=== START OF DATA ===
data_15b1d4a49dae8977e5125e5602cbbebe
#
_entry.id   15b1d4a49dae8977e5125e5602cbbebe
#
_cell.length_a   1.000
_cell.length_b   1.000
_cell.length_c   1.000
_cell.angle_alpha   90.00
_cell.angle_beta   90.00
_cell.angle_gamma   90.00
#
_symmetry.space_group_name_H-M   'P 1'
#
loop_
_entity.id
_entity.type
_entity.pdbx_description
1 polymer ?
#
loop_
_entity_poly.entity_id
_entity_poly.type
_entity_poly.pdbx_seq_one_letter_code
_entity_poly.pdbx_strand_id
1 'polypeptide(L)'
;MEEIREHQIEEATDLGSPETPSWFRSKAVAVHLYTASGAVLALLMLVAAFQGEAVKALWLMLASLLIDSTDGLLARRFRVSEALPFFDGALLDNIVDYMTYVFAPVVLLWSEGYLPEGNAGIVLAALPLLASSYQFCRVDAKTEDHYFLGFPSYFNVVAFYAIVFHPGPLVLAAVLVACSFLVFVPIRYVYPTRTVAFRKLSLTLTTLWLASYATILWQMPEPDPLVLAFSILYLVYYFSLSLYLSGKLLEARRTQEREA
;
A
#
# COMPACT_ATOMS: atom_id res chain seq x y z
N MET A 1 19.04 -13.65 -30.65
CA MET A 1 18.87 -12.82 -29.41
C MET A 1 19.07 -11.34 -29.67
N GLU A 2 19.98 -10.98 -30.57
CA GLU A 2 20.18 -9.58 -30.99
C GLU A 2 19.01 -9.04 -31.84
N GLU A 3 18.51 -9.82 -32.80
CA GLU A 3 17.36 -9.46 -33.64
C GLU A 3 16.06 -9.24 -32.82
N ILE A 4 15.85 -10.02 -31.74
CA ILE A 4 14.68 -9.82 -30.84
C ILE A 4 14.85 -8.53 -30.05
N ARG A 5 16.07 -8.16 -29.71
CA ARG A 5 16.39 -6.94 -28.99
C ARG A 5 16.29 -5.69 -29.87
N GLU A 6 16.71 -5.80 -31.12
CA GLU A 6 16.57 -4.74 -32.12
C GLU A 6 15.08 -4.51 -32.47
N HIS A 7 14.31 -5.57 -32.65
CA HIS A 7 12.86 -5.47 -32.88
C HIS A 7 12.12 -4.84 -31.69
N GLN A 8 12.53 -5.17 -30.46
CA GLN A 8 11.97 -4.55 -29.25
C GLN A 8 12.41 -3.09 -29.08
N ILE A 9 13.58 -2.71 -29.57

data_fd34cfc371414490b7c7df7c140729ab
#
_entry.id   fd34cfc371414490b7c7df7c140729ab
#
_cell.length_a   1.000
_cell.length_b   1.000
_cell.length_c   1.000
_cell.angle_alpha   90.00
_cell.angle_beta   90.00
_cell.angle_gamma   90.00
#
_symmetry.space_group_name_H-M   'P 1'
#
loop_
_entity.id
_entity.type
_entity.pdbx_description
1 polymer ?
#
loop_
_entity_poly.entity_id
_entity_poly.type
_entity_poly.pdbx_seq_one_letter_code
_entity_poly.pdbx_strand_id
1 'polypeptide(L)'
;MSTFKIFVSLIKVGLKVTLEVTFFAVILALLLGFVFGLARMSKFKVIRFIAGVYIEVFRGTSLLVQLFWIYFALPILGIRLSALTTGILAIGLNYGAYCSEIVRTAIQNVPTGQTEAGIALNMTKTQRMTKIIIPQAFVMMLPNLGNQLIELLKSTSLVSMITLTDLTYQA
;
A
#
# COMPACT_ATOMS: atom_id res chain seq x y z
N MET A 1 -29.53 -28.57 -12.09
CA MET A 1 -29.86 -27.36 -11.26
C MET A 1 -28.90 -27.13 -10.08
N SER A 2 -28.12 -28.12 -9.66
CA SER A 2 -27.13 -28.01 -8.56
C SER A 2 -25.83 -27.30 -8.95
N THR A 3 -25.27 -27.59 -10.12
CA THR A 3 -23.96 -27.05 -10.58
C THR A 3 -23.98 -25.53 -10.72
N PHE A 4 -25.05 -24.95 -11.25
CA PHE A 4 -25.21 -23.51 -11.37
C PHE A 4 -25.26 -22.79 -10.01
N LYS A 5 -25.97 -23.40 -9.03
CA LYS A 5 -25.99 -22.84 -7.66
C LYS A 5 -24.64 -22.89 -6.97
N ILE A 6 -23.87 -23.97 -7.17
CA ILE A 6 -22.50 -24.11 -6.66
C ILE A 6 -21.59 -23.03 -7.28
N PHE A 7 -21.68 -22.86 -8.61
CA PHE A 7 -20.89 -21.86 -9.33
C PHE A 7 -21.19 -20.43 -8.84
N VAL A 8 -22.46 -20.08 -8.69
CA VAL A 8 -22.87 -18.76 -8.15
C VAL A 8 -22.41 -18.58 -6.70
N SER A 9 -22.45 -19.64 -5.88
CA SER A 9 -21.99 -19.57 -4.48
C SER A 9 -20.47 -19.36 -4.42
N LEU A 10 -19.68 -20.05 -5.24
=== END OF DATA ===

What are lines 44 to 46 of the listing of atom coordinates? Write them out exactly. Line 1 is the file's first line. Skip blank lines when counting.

CA ARG A 5 16.39 -6.94 -28.99
C ARG A 5 16.29 -5.69 -29.87
N GLU A 6 16.71 -5.80 -31.12